Category Archives: sonADA


Shift-Return, our new live coding group, at the Suttie Art Centre, ARI.

On Sunday 25th October, four students of Aberdeen University’s MMus: Sonic Arts, together with one Phd student of Composition, Simon Hellewell, undertook a Live Coding performance at Aberdeen Royal Infirmary’s Suttie Art Space. The event was well attended by the interested and well-wishers, many of whom were from an Arts background.
The performance was preceded by a piece by the eminent Acousmatic Composer, Kim Cascone, who earlier that day had presented a workshop on Silence to the group. Thereafter there was a further rendering of two pieces by local artist Howard Hodgkinson, and finally, the group of Live coders who chose to call themselves “Shift-Return” for this activity.

They distributed themselves and their laptops, spaced roughly equidistantly around the room, each beside the speaker which was issuing their sounds in mono. Most had a second monitor facing towards the audience who, in turn, were seated at random in the centre of the room. During the introduction, however, the audience were invited to get up move around, in order to watch the coders work, or take a closer look at the monitors. A further large projection of one of the artist’s screens formed a decorative backdrop on the wall.

Following the brief introduction during which the audience were informed that every sound in the work originated from breaking glass which one of the members of the group Mark Dunsmore, had recorded earlier. Shift-Return used a real-time coding software called Tidal, introduced to them by their Sonic Arts tutor, Dr. Suk-Jun Kim.

The performance lasted twenty minutes and constituted five sections which flowed slowly into one another: Intro; Sharp Drone; Build-up from Bass; Hush-Cacophany; Drone Outro, with each performer’s synchronised phone-timer serving as score/conductor.

The work was enthusiastically received, with much pleasant feedback and exchanging of information on how others could get started Live Coding for themselves. Altogether this item – an adjunct to the SonADA ‘Slow Cooker’ series, was a successful and enjoyable evening which left Shift-Return happy to perform a return gig at some future date.

Shift-Return are, Bea Dawkins; Mark Dunsmore; Stuart Docherty; John Montgomery; Simon Hellewell; and tutor Dr. Suk-Jun Kim.

(written by John Montgomery)


Lifting up the stones to see/hear what’s underneath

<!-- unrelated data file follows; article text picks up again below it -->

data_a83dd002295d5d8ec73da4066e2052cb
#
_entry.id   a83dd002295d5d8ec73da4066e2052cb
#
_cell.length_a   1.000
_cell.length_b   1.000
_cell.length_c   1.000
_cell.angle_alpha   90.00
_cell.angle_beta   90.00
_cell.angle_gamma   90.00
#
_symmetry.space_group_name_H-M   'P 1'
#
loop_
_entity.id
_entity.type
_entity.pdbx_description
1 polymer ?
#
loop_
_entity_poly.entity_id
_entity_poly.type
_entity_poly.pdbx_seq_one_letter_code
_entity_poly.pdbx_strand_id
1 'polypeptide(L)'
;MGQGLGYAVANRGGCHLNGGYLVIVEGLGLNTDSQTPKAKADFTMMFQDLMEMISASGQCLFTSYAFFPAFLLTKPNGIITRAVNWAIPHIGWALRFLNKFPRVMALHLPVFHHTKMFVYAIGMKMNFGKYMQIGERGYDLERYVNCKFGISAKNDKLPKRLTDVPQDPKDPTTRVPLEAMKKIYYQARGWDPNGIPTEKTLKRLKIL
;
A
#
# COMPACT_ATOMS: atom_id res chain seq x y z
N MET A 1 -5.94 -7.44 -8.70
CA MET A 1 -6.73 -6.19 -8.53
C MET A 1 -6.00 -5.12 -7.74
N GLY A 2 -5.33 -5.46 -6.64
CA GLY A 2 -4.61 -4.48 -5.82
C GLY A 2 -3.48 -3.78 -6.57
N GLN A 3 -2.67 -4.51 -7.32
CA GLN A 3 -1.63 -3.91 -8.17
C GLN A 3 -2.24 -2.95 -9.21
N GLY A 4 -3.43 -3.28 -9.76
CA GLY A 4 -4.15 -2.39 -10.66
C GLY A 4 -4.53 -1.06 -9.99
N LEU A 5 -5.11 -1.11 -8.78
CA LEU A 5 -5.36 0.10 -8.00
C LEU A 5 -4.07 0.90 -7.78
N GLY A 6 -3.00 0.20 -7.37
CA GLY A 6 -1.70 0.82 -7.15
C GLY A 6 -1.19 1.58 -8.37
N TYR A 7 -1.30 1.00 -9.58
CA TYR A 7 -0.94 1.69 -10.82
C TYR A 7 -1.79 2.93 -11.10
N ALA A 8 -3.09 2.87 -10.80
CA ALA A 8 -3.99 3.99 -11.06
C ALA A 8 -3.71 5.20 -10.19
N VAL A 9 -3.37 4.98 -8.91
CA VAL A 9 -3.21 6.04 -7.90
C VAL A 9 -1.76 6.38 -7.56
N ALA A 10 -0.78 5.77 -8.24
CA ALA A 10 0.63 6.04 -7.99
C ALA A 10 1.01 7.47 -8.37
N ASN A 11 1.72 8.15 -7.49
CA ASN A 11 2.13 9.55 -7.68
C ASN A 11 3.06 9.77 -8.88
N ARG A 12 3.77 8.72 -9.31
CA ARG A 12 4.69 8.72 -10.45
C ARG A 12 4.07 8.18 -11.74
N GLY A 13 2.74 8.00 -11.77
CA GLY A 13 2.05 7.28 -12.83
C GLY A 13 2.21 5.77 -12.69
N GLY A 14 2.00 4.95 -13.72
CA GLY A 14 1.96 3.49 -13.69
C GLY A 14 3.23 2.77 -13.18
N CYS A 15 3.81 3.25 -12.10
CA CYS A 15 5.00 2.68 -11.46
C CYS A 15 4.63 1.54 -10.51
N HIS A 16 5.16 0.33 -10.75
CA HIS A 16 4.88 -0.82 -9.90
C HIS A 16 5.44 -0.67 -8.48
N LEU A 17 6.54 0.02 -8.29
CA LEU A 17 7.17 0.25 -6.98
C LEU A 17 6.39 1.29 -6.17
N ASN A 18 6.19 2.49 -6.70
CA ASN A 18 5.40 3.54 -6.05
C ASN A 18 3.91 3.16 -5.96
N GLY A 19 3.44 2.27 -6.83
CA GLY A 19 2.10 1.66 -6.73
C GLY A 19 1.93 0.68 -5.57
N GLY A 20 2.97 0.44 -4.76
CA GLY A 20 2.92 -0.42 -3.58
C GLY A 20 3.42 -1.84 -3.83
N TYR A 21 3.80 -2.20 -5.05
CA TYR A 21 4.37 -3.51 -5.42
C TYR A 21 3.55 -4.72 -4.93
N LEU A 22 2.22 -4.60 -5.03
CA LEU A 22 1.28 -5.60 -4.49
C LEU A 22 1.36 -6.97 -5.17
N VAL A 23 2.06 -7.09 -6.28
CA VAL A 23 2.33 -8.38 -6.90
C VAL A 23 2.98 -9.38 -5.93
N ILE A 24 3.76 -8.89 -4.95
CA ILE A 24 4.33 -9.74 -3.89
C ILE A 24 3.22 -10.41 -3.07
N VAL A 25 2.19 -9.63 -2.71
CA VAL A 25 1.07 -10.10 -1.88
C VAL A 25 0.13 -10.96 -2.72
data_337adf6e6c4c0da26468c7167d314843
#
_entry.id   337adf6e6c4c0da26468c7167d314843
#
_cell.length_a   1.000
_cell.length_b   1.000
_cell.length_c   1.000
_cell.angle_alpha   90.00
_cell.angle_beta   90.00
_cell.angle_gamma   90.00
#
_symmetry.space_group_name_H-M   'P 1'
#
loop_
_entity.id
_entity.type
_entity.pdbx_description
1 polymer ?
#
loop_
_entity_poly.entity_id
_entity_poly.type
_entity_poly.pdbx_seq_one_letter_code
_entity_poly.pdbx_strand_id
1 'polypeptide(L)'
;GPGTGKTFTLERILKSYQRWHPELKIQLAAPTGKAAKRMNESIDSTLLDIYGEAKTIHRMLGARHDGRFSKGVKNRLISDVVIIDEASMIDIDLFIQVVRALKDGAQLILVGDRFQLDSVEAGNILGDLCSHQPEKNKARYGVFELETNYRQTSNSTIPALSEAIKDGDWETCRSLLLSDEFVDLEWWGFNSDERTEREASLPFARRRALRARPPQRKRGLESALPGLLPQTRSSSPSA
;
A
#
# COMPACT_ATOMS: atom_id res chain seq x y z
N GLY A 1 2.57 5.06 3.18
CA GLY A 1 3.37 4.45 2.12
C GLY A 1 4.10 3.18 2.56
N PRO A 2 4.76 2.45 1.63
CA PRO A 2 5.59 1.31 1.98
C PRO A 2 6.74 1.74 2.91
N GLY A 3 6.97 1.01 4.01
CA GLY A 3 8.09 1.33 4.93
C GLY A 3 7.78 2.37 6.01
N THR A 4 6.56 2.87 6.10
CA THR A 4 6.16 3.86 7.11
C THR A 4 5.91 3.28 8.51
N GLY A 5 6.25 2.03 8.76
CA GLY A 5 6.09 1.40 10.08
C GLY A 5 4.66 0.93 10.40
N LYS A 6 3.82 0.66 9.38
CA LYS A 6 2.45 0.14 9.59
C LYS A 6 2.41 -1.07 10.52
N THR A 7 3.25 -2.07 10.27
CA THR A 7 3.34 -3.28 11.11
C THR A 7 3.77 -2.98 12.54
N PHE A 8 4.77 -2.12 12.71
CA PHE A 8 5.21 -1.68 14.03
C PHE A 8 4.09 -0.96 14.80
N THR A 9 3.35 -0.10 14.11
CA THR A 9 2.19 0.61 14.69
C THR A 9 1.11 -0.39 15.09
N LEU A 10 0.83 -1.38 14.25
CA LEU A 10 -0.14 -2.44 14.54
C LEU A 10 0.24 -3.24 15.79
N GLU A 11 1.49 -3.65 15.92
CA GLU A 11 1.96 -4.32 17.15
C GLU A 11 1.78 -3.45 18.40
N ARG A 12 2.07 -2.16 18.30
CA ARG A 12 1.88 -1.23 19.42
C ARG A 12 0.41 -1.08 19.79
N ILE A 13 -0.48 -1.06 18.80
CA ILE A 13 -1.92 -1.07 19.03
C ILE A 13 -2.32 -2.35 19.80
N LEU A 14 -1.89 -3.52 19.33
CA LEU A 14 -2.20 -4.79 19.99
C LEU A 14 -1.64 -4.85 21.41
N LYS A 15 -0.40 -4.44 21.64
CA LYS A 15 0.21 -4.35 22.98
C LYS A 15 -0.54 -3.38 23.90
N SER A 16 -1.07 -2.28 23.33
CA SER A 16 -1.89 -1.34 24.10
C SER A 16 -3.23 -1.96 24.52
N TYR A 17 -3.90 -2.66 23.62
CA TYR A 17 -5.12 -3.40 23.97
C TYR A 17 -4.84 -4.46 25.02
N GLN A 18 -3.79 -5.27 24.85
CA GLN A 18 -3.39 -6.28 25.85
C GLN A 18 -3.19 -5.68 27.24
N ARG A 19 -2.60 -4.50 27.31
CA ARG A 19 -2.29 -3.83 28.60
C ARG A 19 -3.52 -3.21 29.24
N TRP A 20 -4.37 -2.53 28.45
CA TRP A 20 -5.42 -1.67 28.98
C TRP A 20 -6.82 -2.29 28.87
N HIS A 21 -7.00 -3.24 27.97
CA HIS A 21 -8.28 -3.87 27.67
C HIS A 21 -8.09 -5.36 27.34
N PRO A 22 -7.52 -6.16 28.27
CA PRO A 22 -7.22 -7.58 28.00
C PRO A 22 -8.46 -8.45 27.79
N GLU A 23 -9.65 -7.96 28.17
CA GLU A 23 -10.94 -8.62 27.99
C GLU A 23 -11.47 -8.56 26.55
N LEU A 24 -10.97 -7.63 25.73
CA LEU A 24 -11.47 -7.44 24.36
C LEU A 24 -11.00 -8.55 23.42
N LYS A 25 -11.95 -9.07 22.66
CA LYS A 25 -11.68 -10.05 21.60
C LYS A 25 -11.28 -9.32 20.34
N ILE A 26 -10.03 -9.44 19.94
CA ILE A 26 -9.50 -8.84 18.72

Last night saw the first sonADA (Sonic Arts Days in Aberdeen) with performances by Luca Nasciuti , Imogene Newland, Fiona Soe Paing and sonADA co-creator (along with Suk-Jun Kim) Francesco Sani.

Nasciuti’s solo set, his first performance in Aberdeen since arriving last month to commence his doctoral studies, consisting of undulating layers of sound with much more gestural material than I would have expected in a live set (for me, this is a good thing…), followed by the frenetic, breathless, consctructive-destructive-reconstructive performance for two dancers from Newland, Soe Paing’s yearning audiovisualvocal upbeat to her presentation next week at CineWorld, Union Square and Sani’s haunting multi-layered violin tones accompanying desolate images were all superb…and there’s more this evening from Suk-Jun Kim, Dæmons, Ross Whyte and Colin Austin.

Something else happened last night, I think. Recently, here’s been a huge amount of interest in creativity and culture in the North East of Scotland. This week’s RGU/City Council Conference Towards a Creative Future, for instance, started the discussion on many issues, from spaces for artists to helping to define the cultural narrative of the region. During the bidding process for Aberdeen’s City of Culture bid you would often hear denials that there was anything interesting going on in the city – the 50+ people present at last night’s event are clear evidence that there is. What we do need to do, however, is to make sure that more people know about it. That reluctance for NEasterners to shout from the rooftops about what they do needs to change and we need to help lift up the stones all over the city to see and hear what is going on underneath, because it’s as experimental, interesting and good as anywhere else in the UK.